Giro’s Reverb is the latest from their city line. The $60 helmet brings back Giro’s signature ‘Air Attack’ look with center channel venting and the option of retro graphics, but add the contemporary Auto Loc fit system and a removable fabric ‘cap’ style visor.
The reverb’s shape, fabric visor and graphic scream throwback:Matt Pacocha
The Reverb’s shape, fabric visor and graphic scream throwback
iXS: Swiss design, pro models, and lots of color coordination
The 100-year-old Swiss motorcycle contingent, Hostettler, spawned iXS in 2001 and since the brand has made waves with their lightweight pads and helmets, many of which are tested to meet European motorcycle standards, keeping in line with the manufacturer’s pedigree.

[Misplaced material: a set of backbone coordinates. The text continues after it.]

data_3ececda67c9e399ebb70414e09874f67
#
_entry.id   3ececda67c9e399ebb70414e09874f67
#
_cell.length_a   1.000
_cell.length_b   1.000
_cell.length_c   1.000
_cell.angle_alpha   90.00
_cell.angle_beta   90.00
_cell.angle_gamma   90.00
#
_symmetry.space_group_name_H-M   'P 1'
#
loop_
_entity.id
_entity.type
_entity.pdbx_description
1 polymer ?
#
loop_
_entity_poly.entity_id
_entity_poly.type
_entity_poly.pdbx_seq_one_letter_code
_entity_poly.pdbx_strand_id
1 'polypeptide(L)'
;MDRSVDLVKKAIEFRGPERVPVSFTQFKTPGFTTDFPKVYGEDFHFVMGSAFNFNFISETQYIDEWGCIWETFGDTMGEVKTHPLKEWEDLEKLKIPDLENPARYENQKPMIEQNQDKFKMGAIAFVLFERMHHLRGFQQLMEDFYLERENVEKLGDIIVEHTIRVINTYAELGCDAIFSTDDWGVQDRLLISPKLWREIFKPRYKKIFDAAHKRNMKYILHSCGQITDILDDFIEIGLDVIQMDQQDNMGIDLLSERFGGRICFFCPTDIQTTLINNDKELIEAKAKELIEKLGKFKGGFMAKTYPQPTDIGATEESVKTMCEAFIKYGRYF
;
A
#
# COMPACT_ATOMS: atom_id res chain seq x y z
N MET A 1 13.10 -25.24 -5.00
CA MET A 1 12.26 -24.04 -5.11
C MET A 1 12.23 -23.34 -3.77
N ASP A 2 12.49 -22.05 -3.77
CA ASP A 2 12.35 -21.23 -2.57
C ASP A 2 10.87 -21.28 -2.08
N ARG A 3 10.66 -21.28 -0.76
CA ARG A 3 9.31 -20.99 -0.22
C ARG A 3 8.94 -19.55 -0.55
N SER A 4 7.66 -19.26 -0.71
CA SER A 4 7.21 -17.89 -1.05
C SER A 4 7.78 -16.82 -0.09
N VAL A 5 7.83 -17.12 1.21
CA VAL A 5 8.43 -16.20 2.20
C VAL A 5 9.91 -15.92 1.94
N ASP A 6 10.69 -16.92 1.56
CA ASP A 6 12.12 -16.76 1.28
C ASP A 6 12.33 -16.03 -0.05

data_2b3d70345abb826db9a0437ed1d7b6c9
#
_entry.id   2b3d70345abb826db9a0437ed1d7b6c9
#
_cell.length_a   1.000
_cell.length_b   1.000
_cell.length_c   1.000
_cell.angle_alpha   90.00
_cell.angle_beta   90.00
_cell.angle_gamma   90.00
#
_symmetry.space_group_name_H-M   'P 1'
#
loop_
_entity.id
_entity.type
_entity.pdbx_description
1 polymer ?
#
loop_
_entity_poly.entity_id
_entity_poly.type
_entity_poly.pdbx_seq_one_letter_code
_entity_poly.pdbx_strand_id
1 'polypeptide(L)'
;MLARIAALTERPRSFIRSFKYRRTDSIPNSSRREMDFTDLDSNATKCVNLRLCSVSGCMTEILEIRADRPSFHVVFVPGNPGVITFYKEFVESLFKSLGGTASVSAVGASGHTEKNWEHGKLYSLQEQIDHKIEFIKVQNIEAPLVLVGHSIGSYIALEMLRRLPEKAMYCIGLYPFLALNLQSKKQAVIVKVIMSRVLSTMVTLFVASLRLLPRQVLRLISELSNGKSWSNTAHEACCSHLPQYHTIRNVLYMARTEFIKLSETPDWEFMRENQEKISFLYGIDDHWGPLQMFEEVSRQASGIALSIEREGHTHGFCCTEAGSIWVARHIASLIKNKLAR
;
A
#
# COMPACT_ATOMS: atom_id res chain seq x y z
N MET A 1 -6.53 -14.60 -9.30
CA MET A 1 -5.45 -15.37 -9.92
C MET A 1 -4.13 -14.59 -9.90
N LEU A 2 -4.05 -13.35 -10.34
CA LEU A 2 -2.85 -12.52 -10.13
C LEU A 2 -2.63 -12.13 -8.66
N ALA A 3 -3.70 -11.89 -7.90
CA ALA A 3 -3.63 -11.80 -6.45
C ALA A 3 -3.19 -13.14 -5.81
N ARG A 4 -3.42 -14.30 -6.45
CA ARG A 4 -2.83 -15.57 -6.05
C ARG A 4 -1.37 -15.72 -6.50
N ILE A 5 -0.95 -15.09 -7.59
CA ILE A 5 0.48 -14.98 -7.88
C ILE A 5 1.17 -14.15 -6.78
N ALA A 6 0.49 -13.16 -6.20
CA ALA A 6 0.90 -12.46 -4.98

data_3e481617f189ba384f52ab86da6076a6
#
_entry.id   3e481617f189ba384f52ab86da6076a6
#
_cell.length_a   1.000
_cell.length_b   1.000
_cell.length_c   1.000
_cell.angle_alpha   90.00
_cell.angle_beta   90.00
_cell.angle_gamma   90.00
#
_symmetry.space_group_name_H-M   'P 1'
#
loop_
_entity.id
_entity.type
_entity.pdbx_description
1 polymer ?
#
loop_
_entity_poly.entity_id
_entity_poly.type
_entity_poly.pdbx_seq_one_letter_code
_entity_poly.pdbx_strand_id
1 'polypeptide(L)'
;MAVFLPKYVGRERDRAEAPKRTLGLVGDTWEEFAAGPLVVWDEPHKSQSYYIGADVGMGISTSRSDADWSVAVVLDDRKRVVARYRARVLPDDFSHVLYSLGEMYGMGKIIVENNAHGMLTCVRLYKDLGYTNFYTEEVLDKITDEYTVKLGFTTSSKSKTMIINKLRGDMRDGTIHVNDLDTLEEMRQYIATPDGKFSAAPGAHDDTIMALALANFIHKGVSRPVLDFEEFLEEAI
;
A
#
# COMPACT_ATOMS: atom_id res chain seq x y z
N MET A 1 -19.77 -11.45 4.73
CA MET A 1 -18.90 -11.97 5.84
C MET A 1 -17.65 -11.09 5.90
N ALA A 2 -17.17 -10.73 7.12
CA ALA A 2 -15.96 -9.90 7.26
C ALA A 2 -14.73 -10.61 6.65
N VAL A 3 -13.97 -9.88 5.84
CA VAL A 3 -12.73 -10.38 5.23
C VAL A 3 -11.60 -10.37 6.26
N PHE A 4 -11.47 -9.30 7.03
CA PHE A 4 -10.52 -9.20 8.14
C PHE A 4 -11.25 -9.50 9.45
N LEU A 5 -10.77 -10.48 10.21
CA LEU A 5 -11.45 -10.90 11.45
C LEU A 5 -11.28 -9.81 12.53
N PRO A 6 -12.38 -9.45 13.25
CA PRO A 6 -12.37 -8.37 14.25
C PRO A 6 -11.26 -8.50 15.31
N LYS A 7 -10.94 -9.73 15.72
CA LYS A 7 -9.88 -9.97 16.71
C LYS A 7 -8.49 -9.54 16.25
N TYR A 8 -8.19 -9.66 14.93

The Slope EVO D-Claw kneepad is new for 2012, and designed with input form Darren Berrecloth. The pad is made from iXS’ AeroMesh anti-microbial fabric and features the manufacturer’s Knee Gusset and NockOut foam padding. It’s a light pad with ergonomics for pedaling and a low profile that makes it unobtrusive and able to slip under a set of jeans for dirt jumping.
The darren berrecloth edition slope evo d-claw pads:Matt Pacocha
The Darren Berrecloth edition Slope EVO D-Claw pads
The Metis is new for 2012, the bike rated full-face helmet (no DOT rating) has 21 vents and will be available in 5 colors. The new helmet costs $150 and features removable pads and a moto-style D-ring closure.
The Phobos is a $90 full-face helmet, and while not a new model for 2012, the Richey Schley signature plaid model is new. In addition to the pro model, the Phobos is available in 14 different color schemes, and each scheme is equipped with a matching glove and goggle.